How Advocates Can Make Energy Rebates Equitable and Accessible
By Priya Pandey
At first glance, 2022’s landmark Inflation Reduction Act (IRA) might not seem like an anti-poverty program. However, the IRA’s home energy rebates will provide hundreds of billions of dollars to seed green innovations, including some that can have a big impact on people with low incomes. The IRA will increase fairness in our tax system, reduce health care costs, and address the climate crisis through critical investments. This includes a $391 billion investment to support the transition into clean energy. While much of this investment will reach households through tax credits, these credits are not refundable, and therefore won’t directly benefit low- to moderate-income households that don’t owe federal income taxes. To address this inequity, the IRA includes $8.8 billion (about $27 per U.S. resident) in rebate programs to help households with lower incomes save on energy bills, upgrade homes to include more clean energy equipment, and improve energy efficiency overall. Anti-poverty advocates have a chance to weigh in now to make sure these rebates successfully reach the people who need them most.
The effective implementation of these rebates is critical to achieving both equity and the IRA’s climate goals. Communities of color and people with low incomes are disproportionately impacted by the harms of the climate crisis and deal with the negative consequences of environmental racism. Redlining and racial segregation have caused environmental harms to be more prevalent in areas where communities with low incomes and communities of color reside. Additionally, households with low incomes tend to face higher energy burdens resulting from living in older homes or in homes equipped with outdated appliances. As climate change continues to create extreme weather conditions, heating and cooling bills are becoming even more burdensome for households struggling to make ends meet.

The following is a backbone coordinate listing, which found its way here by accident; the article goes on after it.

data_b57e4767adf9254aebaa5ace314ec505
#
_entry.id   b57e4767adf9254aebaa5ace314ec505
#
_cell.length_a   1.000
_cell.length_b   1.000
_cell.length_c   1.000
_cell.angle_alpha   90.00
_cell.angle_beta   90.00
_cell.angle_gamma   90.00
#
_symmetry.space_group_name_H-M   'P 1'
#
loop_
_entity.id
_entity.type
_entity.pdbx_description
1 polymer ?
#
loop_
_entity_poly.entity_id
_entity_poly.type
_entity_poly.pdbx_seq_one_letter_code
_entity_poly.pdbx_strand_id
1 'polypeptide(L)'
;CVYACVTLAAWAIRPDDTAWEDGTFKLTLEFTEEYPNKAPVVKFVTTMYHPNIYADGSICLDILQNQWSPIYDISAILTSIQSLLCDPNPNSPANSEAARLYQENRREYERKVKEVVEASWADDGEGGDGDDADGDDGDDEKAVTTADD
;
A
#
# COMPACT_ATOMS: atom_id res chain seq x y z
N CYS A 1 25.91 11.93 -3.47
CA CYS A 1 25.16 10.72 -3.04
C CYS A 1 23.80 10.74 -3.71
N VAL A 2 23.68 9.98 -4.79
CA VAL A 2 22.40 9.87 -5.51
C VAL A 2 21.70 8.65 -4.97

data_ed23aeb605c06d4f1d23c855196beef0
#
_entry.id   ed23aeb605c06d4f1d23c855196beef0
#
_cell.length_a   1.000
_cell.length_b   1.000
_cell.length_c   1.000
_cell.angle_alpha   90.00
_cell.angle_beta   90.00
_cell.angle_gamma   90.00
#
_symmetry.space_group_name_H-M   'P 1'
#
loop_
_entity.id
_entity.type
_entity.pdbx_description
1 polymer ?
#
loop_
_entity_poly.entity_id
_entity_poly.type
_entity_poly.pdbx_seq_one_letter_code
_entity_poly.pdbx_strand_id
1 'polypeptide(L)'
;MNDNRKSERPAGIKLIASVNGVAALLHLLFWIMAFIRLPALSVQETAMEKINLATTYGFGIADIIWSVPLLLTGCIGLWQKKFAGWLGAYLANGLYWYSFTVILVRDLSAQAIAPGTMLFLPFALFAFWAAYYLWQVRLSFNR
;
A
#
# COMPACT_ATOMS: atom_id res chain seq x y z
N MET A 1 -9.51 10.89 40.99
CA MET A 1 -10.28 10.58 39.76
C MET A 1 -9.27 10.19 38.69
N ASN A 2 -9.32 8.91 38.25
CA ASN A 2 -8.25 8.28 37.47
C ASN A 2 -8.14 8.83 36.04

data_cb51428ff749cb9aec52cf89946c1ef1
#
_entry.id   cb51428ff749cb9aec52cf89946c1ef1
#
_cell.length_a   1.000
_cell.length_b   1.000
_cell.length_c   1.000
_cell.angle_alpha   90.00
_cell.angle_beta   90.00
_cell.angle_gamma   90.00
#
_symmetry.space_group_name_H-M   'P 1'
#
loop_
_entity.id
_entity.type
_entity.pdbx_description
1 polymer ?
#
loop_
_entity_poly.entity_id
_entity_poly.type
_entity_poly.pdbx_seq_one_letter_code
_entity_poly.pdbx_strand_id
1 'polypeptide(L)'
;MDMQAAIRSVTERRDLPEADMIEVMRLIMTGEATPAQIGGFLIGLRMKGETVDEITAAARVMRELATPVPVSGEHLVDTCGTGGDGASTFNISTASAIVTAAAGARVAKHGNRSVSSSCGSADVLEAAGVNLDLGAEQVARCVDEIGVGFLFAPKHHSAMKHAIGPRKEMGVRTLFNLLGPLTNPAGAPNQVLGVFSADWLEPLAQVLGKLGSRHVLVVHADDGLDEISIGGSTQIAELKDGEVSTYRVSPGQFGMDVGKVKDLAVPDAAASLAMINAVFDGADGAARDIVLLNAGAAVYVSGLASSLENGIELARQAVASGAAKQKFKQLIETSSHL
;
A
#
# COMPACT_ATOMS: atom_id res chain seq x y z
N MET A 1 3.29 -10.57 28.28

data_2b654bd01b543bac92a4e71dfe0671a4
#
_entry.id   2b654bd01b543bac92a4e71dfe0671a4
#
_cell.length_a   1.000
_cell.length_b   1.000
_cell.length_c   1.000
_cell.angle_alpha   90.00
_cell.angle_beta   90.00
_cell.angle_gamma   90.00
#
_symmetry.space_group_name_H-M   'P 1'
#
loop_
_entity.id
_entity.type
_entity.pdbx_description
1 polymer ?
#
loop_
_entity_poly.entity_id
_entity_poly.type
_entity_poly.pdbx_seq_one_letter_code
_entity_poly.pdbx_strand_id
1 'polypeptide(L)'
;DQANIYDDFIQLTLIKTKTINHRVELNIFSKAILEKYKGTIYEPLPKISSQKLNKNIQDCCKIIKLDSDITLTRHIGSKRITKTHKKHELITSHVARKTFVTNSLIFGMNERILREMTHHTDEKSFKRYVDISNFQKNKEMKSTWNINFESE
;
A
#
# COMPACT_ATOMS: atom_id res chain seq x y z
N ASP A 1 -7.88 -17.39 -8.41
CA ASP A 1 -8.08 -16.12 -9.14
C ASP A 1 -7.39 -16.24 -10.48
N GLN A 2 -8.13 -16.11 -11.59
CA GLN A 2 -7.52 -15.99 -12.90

The energy rebate program has the potential to make a strong impact in reducing energy costs, providing assistance to upgrade homes, and helping to improve indoor air quality, safety, and comfort. To achieve this outcome, program administrators must place equity at the center of the implementation of this program. The funds will be administered through offices in states and tribal governments that oversee energy programs with support and oversight from the U.S. Department of Energy. We know from programs such as Medicaid and child care subsidies that the way states administer federal programs can vary greatly, with significant consequences for racial equity. Advocates now have a chance to weigh in on how the program can be more equitable by responding to the U.S. Department of Energy’s Request for Information (RFI) on the development of best practices for the Home Energy Rebate program.
Anti-poverty advocates may not be experts on energy-efficient home appliances. But they can help make the program work better by sharing best practices for community engagement to help reach more people about the program. The RFI includes questions on income verification, outreach, and how the program can reach more people who live in subsidized housing. Families and households with low incomes can benefit tremendously from these rebates, and advocates can play an important role by weighing in and shaping the program to have maximum uptake; using every possible pathway to engage communities who are eligible for the benefit; and making the credits easy to obtain. The RFI closes on March 3 and can be found here. Please offer your suggestions for how to make this rebate program as accessible as possible to the people who will most benefit from it.